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Monday, July 18, 2011

Why should graduates prefer Sales function?

Last week, i was coaching a final year engineering graduate, Atish.

Atish was finishing his degree in Telecom Engineering. His marks for last three years were between 57%-59%, missing the first class by a whisker. His academic track record suggested that he was ill at ease in Engineering subjects. On the other hand, he seemed to be comfortable in 'extrovert' skills, which was noticed by his excellent rapport with friends from different culture and economic background, his participation in college events, his liking of people-related experiences. So i suggested him ' Why don't you make career in Sales'. He immediately retorted 'I do not like sales.'

Whenever i meet graduates, i encounter this general dislike of 'sales' function. So when i probed Atish, what does he not like about sales, he told me about one of his friend who was selling 'electronic components' to retailers. He said ' My friend keeps on moving from one shop to another, shows the catalog, takes the order ( or the money), and moves to the next shop. He is constantly travelling, staying in not-so-good hotels and is generally hassled'.

If that is the 'view' of sales, how can Atish want to go to Sales? Other graduates tell me about the FMCG 'salesman' they see at a retail Kirana stores, while some others tell me about the pharmaceutical 'salesman' they see in the doctor's consulting room. With this limited, and uncharitable view of a salesman, it is difficult to chose sales, even when it is the most appropriate function for someone like Atish?

On the other hand, see the other side of the story. In an organisation, Sales is the most critical function, because it brings in 'revenue'. And because it is a critical function, it is also the best-paid function. Without working in sales, it is very difficult to reach the top. And unlike other functions in an organisation, the correlation between your effort > output is the highest. You immediately know what you are doing wrong, because of which you can correct yourself quickly, and learn therefore at the fastest speed. What else you would want in a job?

I therefore feel very 'disturbed' when graduates avoid 'sales' function just because they are not fully aware of 'what is sales'. So here is an attempt to unblock the negative bias of sales.

Sales is a function where one has to convert a 'suspect' into a 'customer'. Marketing is a function that converts 'prospect' into a 'suspect'. For instance, marketing job is to get me 'interested' in buying 'sedan car'. They provide me lot of information ( in a broadcast mode) to convert me from a prospective customer into a suspect customer. Once i am interested in their car, and enter in the car showroom, it is the job of sales to convert me into their 'customer'.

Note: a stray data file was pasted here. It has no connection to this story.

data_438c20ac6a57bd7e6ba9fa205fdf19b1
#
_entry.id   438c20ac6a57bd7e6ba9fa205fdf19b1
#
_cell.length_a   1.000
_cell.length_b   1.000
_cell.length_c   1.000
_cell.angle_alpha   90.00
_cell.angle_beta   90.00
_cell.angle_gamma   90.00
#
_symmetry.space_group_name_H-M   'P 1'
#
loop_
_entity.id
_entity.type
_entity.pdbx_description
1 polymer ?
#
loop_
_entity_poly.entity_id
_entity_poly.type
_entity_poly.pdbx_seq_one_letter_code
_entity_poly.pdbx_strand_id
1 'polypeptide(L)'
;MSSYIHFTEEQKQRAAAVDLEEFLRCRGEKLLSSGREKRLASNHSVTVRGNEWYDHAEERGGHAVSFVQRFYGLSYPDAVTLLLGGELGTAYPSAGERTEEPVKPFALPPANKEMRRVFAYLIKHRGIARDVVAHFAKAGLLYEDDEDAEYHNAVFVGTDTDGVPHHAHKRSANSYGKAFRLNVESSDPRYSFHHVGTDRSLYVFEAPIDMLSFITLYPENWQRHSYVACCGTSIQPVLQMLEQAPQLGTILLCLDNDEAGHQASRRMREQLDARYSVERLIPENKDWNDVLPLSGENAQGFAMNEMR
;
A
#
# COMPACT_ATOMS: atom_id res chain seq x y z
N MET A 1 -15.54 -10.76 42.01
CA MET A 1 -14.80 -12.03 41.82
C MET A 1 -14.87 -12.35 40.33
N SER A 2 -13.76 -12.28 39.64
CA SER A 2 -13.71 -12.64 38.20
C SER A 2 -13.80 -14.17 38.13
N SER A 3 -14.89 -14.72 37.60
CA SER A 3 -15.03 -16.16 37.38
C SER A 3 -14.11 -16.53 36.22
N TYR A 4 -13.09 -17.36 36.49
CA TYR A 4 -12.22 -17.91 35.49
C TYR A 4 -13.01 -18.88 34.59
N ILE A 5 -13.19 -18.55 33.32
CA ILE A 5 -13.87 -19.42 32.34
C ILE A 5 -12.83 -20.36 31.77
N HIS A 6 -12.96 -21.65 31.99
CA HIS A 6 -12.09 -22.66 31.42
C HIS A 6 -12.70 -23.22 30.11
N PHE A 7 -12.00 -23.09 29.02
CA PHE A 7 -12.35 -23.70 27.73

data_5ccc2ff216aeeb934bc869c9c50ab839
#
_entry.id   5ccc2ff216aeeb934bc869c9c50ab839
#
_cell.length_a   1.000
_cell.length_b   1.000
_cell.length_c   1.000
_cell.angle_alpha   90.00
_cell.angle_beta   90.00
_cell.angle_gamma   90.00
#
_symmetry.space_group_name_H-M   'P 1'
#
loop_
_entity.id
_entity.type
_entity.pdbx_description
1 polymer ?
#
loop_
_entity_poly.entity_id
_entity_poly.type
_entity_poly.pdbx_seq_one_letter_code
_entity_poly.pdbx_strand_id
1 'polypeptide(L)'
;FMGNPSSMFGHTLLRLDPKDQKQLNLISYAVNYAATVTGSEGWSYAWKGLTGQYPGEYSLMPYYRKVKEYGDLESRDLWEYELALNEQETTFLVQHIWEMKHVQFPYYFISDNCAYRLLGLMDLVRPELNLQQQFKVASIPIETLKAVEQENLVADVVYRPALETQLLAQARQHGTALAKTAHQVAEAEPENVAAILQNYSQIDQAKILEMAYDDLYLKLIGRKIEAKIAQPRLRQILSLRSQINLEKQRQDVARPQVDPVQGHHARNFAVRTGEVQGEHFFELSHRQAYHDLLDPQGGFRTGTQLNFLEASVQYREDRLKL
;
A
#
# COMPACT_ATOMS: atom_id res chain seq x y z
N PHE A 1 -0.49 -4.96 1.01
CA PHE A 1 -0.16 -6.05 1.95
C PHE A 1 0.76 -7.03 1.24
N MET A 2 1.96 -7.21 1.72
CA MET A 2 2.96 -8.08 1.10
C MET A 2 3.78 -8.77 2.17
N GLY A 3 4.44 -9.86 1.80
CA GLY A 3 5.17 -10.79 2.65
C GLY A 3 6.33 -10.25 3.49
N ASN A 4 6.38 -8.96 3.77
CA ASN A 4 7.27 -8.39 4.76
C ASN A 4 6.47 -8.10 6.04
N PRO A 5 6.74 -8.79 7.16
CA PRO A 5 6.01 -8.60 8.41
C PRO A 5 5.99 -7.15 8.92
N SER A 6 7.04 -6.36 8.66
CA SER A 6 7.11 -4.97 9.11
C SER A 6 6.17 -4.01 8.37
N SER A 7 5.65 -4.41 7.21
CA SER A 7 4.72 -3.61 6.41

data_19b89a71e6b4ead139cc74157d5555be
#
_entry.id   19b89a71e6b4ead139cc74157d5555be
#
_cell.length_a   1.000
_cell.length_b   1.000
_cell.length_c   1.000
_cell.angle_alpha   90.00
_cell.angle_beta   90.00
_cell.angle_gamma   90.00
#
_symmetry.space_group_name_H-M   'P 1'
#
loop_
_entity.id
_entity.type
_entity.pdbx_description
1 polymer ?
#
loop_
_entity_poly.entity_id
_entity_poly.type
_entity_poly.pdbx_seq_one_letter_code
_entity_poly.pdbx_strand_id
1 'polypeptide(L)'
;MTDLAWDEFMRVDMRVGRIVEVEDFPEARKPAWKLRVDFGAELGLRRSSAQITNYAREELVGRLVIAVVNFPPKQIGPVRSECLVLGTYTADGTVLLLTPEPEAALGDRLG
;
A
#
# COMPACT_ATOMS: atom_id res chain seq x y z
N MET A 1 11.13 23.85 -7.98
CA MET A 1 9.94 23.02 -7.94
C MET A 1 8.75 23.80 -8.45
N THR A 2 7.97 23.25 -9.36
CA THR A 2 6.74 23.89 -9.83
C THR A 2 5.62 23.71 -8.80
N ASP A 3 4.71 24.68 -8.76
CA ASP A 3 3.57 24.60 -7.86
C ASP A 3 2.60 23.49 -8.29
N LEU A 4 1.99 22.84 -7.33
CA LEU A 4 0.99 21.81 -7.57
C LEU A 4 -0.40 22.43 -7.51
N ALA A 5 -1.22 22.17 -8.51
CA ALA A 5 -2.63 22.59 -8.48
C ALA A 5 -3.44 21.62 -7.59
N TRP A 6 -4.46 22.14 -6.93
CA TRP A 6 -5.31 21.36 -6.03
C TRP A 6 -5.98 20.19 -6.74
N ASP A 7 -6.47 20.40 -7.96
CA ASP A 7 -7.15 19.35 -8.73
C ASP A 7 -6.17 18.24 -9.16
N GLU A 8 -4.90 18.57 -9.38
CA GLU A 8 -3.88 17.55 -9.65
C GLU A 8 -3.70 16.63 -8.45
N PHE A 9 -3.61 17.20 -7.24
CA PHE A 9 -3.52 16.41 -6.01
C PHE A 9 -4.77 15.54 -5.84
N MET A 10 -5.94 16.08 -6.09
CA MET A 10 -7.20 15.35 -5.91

Due to this correlation between marketing and sales, sales job have different shades of complexity. The complexity varies from type of product, nature of product ( must-have or nice-to-have), price of the product, type of customer ( is it specialist individual like a doctor or an entity like company).

The type of product varies from simple product selling > services selling > complex solution selling. Product can be as simple as soap or toothpaste or it can be as high priced as car or flat. Services can be as simple as selling repairing service of mobile to a complex selling of investment service. Solution can be selling a solution of 'method of testing a car's engine' or selling a solution of 'fitting a car body to the specification of a customer ( which Manu Chabria does when he makes vehicles for celebrities).

Complexity determines the skill requirement of 'sales' function. Low-priced products like soap are easier to sell than high priced products like flat. Must-have products like insurance are easier to sell than nice-to-have products like financial advice. And selling it to individuals is far more easier than selling it to companies. More complex and difficult is the selling, more is the 'specialised skill and knowledge' required. You cannot selling 'testing solution' to a car manufacturer until you completely understand his requirement, competitor's products and your product advantages. In complex selling jobs, 'marketing and sales' are almost bundled together. In lower complexity jobs like soap salesman, marketing and sales are unbundled.

While sales function combines your 'engineering knowledge' with your 'people-skills', design function combines your 'engineering knowledge' with your ' intrinsic technology skills'. Combinations are different, and if someone like Atish, who has a head start over others in terms of people-skill, should he not use this for his advantage by working in sales?

In technology selling, the complexity of selling is very high. It not only requires knowledge of product and technology, but it also requires another unique ability: converting extremely complex technological language into the language of buyer. This skill is so difficult to acquire, that in technology, 'sales' skills are more in demand than even 'design' skills. For instance, when you you think of Apple computer, whose name do you recollect? Do you remember Steve Jobs, the man who 'configured' and 'sold' the first computer, or do you remember Steve Woznaik, who designed the Apple computer?

Side Bar: Marketing is systematically taught in MBA courses because it is a 'thinking' competency. Sales, being a 'doing' competency, is still learnt best in a job. That is why many 'people-skill' graduates take up Marketing speciality in MBA. For engineering graduates, who do not like technology very much, getting into sales function is perhaps the best opportunity to enter this critical organisational function.

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